In general terms, a holdover occurs when a tenant maintains possession or occupancy of leased premises, past the expiration date of the lease agreement. Absent a provision in the lease, a landlord may treat a holdover “tenant” as no tenant at all, but as a trespasser, and initiate eviction proceedings (after Ohio’s “Statutory 3-day Notice”). Alternatively, absent lease language, a landlord can treat the holdover as a tenant, and hold that person to a new lease term. The conduct of the parties determines whether or not an implied contract to lease arises, and the landlord’s acceptance of rent is usually the conduct considered to be conclusive proof of a new tenancy.
How long is the new tenancy for? In Ohio (and many other jurisdictions), the general rule is that a tenant who holds over, can do so for a term equal to the term of the original lease, provided the period is for one year or less. For example, a tenant with a lease for six months would be entitled to a new six-month lease, but a tenant holding over after an expired five year lease would be considered a month- to-month tenant (unless, that tenant offered six months of rent in advance, which was accepted by the Landlord, thus establishing a new, periodic, six month tenancy). What is created as a new periodic tenancy, however, may not last that long, at least when a commercial landlord/tenant in involved.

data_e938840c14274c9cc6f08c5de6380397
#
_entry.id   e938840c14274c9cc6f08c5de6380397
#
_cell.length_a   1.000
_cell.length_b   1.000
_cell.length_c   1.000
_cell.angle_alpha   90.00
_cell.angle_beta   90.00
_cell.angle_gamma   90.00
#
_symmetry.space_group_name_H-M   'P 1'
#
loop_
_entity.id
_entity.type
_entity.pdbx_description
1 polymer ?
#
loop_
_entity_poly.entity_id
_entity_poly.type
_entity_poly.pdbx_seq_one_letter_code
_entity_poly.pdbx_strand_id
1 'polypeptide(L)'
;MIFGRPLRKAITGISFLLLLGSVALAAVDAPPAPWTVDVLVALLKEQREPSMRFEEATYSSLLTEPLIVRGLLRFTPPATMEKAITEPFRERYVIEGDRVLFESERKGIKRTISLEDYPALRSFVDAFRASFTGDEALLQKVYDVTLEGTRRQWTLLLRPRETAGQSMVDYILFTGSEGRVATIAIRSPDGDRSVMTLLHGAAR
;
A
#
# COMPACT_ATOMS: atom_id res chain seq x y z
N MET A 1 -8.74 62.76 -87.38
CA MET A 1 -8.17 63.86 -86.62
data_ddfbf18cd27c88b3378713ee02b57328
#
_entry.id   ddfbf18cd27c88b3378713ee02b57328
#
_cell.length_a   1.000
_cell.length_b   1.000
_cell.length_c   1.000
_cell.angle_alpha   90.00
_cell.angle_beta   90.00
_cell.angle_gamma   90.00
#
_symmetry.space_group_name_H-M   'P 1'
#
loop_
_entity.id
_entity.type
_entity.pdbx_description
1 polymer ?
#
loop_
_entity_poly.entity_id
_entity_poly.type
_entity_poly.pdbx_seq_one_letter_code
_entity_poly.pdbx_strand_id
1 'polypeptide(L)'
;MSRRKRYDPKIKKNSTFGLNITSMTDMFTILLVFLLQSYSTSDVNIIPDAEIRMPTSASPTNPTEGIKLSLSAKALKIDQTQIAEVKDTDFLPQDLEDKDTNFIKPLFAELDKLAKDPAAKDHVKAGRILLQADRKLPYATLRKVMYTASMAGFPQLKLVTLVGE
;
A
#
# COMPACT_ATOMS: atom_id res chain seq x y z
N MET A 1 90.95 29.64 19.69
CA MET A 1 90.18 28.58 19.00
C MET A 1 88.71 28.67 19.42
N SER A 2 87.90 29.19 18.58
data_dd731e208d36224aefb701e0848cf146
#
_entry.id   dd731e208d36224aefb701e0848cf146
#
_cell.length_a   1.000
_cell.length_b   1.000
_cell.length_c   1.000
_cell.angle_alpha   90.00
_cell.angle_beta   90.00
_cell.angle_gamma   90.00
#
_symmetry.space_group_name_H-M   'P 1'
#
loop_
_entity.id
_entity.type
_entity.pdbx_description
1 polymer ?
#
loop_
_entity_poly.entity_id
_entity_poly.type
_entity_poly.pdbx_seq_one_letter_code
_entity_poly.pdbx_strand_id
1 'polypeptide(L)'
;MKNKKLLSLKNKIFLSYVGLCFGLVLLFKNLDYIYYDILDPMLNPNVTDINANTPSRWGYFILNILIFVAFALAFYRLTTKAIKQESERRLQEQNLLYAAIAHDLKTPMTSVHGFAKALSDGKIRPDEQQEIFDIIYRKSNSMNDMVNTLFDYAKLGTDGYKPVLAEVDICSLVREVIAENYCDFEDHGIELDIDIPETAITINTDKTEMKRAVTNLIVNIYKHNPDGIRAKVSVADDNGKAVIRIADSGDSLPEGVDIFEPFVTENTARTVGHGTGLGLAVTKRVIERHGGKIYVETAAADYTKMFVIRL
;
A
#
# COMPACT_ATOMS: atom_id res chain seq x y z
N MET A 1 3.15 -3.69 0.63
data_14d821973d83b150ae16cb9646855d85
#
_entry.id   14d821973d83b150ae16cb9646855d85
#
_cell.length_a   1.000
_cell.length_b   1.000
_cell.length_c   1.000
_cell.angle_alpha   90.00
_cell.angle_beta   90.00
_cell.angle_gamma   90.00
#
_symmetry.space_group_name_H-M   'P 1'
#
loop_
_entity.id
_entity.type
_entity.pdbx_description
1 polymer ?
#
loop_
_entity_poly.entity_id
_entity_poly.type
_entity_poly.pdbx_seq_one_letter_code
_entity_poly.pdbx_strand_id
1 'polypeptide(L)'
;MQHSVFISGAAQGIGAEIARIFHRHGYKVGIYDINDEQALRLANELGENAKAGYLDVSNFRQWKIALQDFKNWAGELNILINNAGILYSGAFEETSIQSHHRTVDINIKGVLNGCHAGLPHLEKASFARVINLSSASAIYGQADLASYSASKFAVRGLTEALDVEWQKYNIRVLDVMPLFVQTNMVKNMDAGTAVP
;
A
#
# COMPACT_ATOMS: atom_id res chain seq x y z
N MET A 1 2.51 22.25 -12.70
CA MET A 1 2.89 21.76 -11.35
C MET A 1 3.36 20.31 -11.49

The right of a Landlord to terminate a commercial, periodic tenancy prior to the end of its periodic term was reinforced by the Supreme Court of Ohio in Maggiore v. Kovach, 101 Ohio St.3d 184, 803 N.E.2d 790, 2004-Ohio-722. The specific issue in Maggiore was whether one month's notice was required to terminate a commercial month-to-month periodic tenancy. The Court acknowledged that Ohio Revised Code Section 5321.17 requires a landlord or tenant in a residential periodic tenancy to give seven days notice to terminate a week-to- week tenancy and thirty days for a month-to-month tenancy. However, the Court in Maggiore found that R.C. 5321.17 applies only to residential leases. As such, it concluded that commercial landlords are not required to give tenants thirty days notice to terminate a month-to-month periodic tenancy. The court found that the only notice necessary was the three-day notice required by R.C. 1923.04 in forcible entry and detainer actions.